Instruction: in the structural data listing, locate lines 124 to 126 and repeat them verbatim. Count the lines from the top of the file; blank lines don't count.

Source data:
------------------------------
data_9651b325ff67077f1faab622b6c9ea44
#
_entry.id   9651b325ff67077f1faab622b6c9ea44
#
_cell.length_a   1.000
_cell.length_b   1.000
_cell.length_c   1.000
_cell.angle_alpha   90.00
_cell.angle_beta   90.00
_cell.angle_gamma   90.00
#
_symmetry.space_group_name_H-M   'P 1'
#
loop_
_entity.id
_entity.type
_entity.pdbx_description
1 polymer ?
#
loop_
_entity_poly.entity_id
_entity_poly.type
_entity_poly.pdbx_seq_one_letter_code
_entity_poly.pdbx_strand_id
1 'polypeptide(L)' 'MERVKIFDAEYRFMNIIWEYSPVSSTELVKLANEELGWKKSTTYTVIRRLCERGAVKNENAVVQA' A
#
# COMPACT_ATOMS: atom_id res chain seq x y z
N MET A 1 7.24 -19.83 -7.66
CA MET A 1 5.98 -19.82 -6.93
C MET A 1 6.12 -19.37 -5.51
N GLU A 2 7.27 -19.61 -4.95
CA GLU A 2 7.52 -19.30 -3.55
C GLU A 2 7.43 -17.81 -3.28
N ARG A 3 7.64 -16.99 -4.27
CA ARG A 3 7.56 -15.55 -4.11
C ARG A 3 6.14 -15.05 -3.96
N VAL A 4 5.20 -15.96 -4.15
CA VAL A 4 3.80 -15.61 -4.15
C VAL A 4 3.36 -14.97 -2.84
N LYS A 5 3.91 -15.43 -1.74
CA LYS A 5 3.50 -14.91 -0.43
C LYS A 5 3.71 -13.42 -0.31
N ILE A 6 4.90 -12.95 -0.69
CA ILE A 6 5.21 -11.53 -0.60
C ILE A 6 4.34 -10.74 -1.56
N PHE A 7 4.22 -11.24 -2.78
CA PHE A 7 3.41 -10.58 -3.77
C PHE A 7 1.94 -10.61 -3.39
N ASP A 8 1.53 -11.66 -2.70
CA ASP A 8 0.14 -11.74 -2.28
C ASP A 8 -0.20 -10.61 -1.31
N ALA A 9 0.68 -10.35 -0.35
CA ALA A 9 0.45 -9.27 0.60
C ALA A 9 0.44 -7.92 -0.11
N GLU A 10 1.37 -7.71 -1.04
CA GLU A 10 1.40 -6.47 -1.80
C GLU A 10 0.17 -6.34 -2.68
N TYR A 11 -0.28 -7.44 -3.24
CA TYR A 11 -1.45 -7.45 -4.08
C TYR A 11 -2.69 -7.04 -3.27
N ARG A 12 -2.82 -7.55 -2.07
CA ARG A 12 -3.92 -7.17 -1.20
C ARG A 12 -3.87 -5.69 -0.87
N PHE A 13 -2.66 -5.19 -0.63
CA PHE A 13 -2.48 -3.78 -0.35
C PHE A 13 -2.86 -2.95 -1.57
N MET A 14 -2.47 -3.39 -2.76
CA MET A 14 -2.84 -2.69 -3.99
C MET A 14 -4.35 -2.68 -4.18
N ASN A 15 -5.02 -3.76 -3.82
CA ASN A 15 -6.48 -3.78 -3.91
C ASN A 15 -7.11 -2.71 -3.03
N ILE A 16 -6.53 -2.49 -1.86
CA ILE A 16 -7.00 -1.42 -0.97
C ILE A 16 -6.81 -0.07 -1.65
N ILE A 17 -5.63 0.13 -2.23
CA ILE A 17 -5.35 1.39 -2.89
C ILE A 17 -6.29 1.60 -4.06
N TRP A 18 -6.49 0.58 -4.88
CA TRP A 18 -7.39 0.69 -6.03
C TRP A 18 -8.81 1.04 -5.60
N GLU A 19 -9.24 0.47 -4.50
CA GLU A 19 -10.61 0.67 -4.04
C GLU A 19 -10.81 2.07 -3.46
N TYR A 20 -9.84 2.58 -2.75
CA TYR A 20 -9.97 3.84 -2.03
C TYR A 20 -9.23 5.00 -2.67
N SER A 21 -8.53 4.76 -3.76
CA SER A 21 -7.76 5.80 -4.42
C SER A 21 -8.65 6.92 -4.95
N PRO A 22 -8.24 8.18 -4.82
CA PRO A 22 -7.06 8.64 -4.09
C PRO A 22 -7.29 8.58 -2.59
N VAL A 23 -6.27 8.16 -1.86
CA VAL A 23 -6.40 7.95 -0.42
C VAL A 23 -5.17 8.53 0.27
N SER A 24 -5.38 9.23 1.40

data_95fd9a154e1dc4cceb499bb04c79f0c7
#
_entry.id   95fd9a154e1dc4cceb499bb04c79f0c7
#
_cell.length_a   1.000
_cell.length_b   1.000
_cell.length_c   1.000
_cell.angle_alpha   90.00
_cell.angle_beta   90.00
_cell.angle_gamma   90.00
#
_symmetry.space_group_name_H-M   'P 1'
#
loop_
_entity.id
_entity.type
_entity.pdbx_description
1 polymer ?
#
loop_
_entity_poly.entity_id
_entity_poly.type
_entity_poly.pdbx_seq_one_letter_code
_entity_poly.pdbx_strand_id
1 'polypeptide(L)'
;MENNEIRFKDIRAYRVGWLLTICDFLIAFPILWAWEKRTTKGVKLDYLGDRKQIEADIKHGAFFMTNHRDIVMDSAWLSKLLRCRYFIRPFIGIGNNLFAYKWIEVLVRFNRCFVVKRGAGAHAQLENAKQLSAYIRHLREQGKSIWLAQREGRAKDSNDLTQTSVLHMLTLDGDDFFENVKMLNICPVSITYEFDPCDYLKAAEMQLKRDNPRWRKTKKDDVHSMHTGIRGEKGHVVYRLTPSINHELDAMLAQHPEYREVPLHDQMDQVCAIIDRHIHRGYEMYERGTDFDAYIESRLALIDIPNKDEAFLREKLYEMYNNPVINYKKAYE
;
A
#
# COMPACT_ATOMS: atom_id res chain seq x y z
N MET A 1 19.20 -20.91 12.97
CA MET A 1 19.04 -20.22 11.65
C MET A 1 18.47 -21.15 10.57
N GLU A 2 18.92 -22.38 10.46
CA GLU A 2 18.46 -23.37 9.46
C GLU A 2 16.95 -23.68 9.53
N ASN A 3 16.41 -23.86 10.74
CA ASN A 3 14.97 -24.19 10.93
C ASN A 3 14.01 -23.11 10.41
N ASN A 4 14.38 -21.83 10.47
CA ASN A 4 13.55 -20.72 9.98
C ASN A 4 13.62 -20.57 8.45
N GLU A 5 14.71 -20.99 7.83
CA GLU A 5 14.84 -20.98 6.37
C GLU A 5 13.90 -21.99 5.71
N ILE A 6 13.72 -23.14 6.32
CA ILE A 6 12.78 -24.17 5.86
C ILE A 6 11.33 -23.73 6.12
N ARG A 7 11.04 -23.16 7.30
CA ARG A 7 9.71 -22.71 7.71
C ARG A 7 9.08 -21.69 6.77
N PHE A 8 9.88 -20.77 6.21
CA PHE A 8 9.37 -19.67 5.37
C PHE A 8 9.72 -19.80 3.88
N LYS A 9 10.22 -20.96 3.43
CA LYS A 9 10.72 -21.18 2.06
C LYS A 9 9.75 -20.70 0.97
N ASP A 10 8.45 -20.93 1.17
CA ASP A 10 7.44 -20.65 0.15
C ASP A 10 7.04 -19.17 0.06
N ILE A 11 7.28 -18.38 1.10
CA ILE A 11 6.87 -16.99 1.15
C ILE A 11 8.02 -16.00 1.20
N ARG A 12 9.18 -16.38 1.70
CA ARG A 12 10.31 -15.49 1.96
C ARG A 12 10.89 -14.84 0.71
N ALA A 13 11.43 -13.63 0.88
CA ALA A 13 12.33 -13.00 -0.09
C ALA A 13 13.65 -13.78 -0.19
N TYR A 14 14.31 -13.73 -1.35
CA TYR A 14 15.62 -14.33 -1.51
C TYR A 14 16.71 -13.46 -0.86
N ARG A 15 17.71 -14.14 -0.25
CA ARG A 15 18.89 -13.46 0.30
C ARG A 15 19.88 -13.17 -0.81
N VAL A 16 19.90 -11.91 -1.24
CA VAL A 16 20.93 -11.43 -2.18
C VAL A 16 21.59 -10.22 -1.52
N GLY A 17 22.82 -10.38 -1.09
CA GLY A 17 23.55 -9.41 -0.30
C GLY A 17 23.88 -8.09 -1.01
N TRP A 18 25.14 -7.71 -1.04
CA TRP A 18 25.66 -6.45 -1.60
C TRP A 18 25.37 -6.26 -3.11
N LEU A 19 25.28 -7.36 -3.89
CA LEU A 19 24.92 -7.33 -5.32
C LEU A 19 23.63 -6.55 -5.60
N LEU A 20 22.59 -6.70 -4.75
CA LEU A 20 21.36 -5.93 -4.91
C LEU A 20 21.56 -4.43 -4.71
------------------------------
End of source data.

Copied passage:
;
A
#